Nissan Motor Co. (NSANY - Free Report) announced fiscal 2019 results with consolidated net revenues of 9,878.9 billion yen, down 14.6% year over year. The Japanese auto biggie incurred a net loss of 671.2 billion yen — its first annual loss since 2009. This marks the company’s biggest loss in two decades. The downside was mainly due to the COVID-19 pandemic, which marred the company’s production, sales and other business activities across all regions. Notably, Nissan’s global production and sales units in 2019 came in at 4.96 million and 5.18 million, marking a year-over-year decline of 9.6% and 8.4% respectively.
Other Japan-based automakers, Toyota Motor (TM - Free Report) and Honda Motor Company (HMC - Free Report) have also been affected by the pandemic, causing declines in sales and earnings across all of their major markets. While in fourth-quarter fiscal 2020, Honda’s revenues declined 13.6% year over year to $31,752 million, Toyota recorded consolidated revenues of $65,190.6 million, down 7.3% year over year.
As a member of the world's largest car-making alliance, Nissan, along with Renault SA (RNLSY - Free Report) and Mitsubishi Motors, recently announced several initiatives as part of a new business model of cooperation focused more on efficiency and competitiveness than on volumes.
The companies will reduce the overall number of models being sold, use shared platforms for production, and focus on their existing geographic and technological strengths. These firms are aimed at cutting costs and boost profitability amid the coronavirus pandemic. Nissan aims to reduce its global production capacity by 20% and close a facility in Barcelona. It might also cut 20,000 of its workforce in a bid to survive the coronavirus crisis.
Meanwhile, Nissan has announced plans to launch the production version of the company’s all-electric compact SUV battery-electric vehicle (BEV), Ariya, in July 2020, a few months ahead of its production and delivery dates. The latest model features Nissan's fresh corporate styling, 21-inch wheels, a dual-engine all-wheel-drive system and is expected to offer a maximum range of about 300 miles.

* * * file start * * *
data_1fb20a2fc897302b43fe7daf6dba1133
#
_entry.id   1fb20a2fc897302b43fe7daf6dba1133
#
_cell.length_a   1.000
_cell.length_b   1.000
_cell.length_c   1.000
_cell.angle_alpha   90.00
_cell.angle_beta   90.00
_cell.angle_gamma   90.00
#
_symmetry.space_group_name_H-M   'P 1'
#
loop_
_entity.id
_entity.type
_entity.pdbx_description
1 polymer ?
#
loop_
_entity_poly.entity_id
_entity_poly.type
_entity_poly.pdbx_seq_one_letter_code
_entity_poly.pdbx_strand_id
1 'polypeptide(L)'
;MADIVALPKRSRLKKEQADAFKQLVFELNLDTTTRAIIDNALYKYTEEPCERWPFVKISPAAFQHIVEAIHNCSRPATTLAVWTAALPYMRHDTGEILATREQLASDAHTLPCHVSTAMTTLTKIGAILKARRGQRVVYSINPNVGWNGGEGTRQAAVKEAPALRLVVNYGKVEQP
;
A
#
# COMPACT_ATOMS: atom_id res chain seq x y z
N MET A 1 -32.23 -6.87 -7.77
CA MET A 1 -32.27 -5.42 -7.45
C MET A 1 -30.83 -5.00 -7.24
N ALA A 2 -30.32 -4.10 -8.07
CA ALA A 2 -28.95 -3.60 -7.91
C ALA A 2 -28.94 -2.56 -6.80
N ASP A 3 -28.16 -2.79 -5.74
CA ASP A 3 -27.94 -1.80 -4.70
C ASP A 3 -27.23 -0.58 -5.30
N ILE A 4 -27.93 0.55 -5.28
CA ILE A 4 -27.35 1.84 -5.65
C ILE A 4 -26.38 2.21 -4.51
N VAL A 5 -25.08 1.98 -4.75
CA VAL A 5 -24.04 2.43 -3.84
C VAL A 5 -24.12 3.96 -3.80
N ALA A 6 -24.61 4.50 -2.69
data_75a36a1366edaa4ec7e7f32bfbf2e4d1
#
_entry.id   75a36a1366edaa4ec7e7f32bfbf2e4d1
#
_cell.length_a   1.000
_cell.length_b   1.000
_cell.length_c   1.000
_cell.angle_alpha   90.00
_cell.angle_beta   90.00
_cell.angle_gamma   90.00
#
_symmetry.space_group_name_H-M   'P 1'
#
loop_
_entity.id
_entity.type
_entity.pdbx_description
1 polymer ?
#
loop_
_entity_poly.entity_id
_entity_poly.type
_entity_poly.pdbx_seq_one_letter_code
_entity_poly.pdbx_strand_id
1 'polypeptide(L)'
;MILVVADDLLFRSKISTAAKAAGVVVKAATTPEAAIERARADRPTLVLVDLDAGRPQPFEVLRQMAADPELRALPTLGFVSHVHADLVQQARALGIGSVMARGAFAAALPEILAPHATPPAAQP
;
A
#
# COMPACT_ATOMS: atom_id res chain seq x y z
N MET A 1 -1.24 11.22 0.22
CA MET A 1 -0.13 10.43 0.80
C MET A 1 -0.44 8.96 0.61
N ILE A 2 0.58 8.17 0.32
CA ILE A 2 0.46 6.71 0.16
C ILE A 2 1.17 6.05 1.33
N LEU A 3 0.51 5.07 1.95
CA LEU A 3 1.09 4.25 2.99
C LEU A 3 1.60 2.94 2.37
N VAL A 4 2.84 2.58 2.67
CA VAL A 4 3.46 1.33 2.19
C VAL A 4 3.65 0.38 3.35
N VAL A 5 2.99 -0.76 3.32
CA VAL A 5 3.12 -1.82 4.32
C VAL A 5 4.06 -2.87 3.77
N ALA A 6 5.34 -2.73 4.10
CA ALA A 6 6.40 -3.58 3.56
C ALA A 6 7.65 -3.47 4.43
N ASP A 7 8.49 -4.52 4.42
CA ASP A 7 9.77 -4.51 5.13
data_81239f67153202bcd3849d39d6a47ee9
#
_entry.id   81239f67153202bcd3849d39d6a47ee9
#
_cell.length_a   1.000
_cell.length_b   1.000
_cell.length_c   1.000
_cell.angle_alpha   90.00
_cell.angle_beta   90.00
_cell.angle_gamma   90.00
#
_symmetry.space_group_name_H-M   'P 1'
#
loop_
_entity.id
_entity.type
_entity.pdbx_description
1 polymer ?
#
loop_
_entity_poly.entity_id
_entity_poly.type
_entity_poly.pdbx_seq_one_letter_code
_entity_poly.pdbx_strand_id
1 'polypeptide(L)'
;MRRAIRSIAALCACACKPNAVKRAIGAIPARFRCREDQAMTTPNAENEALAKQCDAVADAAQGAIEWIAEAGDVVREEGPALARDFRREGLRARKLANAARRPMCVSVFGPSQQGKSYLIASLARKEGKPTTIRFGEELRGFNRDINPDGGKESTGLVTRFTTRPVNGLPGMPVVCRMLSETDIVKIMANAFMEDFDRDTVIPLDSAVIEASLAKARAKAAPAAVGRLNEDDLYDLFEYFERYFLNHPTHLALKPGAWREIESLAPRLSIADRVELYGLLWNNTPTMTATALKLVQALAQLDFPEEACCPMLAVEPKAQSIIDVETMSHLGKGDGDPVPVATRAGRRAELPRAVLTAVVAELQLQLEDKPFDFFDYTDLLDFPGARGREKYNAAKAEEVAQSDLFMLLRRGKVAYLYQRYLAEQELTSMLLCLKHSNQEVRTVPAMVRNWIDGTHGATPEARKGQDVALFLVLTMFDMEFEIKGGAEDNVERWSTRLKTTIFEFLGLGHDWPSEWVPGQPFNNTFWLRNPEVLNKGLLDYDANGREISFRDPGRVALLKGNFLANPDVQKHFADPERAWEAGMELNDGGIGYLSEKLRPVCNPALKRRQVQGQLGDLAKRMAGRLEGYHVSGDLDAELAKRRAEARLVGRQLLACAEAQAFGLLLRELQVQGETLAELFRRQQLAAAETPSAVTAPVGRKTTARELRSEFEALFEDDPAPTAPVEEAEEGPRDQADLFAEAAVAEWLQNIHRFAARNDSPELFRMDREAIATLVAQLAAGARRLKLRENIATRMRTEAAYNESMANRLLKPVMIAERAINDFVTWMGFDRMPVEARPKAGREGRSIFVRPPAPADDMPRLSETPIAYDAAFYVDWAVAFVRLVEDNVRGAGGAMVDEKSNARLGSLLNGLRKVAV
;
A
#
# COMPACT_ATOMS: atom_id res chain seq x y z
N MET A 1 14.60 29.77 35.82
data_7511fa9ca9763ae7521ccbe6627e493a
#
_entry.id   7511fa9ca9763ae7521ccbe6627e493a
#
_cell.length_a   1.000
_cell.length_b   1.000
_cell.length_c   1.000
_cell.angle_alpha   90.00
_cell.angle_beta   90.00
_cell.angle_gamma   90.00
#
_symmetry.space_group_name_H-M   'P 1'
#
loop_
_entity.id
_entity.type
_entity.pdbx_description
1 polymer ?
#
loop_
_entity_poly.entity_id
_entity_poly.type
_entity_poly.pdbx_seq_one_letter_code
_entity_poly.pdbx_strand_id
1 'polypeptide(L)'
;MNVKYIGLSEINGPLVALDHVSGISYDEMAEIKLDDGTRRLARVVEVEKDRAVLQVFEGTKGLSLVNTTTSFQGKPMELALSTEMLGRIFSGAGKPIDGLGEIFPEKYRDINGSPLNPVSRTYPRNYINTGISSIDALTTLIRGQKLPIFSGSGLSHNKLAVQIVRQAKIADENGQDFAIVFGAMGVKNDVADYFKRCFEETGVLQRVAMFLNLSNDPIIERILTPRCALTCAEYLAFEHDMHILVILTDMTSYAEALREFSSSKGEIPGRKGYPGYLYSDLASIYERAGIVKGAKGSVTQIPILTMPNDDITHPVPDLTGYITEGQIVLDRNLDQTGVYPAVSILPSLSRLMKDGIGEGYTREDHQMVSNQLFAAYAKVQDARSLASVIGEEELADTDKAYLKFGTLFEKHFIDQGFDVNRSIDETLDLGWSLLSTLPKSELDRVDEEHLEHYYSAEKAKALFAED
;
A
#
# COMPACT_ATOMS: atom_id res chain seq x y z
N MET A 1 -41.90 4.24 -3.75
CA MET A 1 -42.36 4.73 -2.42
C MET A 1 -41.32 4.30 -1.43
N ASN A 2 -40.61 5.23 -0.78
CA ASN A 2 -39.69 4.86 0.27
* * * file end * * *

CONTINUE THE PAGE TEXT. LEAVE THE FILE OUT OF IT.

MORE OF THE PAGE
Ariya, which will be developed on an all-new dedicated BEV platform, is anticipated to begin production in Japan by fourth-quarter 2020, followed by factories in the United States and the U.K. Production in the U.S. dealerships is likely to start either by fourth-quarter 2020 or in first-quarter 2021.
The latest model is said to be unique in the Nissan portfolio as it will be sold in Japan, China, Europe and the United States. While sales in Japan could begin a month or so earlier than in the United States, sales in Europe are expected to take place at around the same time.
Apart from Ariya, Nissan is planning to roll out the company’s big three-row traditional SUV, Armada; global mid-size pickup truck, the Navara and the Versa-based hatchback, the Versa Note. Other upcoming models include, the Nissan Terra, Pathfinder, Qashqai, Rogue, X-Trail, and Z sports car.
Nissan currently carries a Zacks Rank #4 (Sell).
Shares of Nissan have depreciated 30.6%, year to date, wider than the industry’s decline of 14.1%. You can see the complete list of today’s Zacks #1 Rank (Strong Buy) stocks here.
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